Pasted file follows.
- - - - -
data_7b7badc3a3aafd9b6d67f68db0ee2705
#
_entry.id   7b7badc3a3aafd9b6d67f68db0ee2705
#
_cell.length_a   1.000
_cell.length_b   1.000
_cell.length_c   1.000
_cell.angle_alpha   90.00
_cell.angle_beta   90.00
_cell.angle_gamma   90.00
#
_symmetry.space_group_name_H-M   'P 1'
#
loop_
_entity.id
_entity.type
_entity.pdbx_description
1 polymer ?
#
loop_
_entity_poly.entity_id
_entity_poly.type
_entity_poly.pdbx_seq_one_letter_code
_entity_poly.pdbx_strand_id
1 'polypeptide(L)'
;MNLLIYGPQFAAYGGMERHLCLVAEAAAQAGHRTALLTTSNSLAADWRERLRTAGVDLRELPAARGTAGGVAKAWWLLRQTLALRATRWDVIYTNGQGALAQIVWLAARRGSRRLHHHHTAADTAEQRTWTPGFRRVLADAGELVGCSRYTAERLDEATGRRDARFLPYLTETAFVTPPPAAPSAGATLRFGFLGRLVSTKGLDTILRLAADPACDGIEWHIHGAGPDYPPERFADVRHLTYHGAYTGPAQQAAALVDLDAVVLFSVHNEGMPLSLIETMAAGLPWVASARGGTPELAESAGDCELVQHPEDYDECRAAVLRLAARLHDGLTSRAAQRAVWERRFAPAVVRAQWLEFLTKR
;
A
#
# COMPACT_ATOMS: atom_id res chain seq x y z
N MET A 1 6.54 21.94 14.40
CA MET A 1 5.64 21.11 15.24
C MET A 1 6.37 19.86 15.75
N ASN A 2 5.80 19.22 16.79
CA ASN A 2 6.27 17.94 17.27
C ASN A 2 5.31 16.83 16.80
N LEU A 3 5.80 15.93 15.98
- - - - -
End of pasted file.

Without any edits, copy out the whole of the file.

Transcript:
data_7b7badc3a3aafd9b6d67f68db0ee2705
#
_entry.id   7b7badc3a3aafd9b6d67f68db0ee2705
#
_cell.length_a   1.000
_cell.length_b   1.000
_cell.length_c   1.000
_cell.angle_alpha   90.00
_cell.angle_beta   90.00
_cell.angle_gamma   90.00
#
_symmetry.space_group_name_H-M   'P 1'
#
loop_
_entity.id
_entity.type
_entity.pdbx_description
1 polymer ?
#
loop_
_entity_poly.entity_id
_entity_poly.type
_entity_poly.pdbx_seq_one_letter_code
_entity_poly.pdbx_strand_id
1 'polypeptide(L)'
;MNLLIYGPQFAAYGGMERHLCLVAEAAAQAGHRTALLTTSNSLAADWRERLRTAGVDLRELPAARGTAGGVAKAWWLLRQTLALRATRWDVIYTNGQGALAQIVWLAARRGSRRLHHHHTAADTAEQRTWTPGFRRVLADAGELVGCSRYTAERLDEATGRRDARFLPYLTETAFVTPPPAAPSAGATLRFGFLGRLVSTKGLDTILRLAADPACDGIEWHIHGAGPDYPPERFADVRHLTYHGAYTGPAQQAAALVDLDAVVLFSVHNEGMPLSLIETMAAGLPWVASARGGTPELAESAGDCELVQHPEDYDECRAAVLRLAARLHDGLTSRAAQRAVWERRFAPAVVRAQWLEFLTKR
;
A
#
# COMPACT_ATOMS: atom_id res chain seq x y z
N MET A 1 6.54 21.94 14.40
CA MET A 1 5.64 21.11 15.24
C MET A 1 6.37 19.86 15.75
N ASN A 2 5.80 19.22 16.79
CA ASN A 2 6.27 17.94 17.27
C ASN A 2 5.31 16.83 16.80
N LEU A 3 5.80 15.93 15.98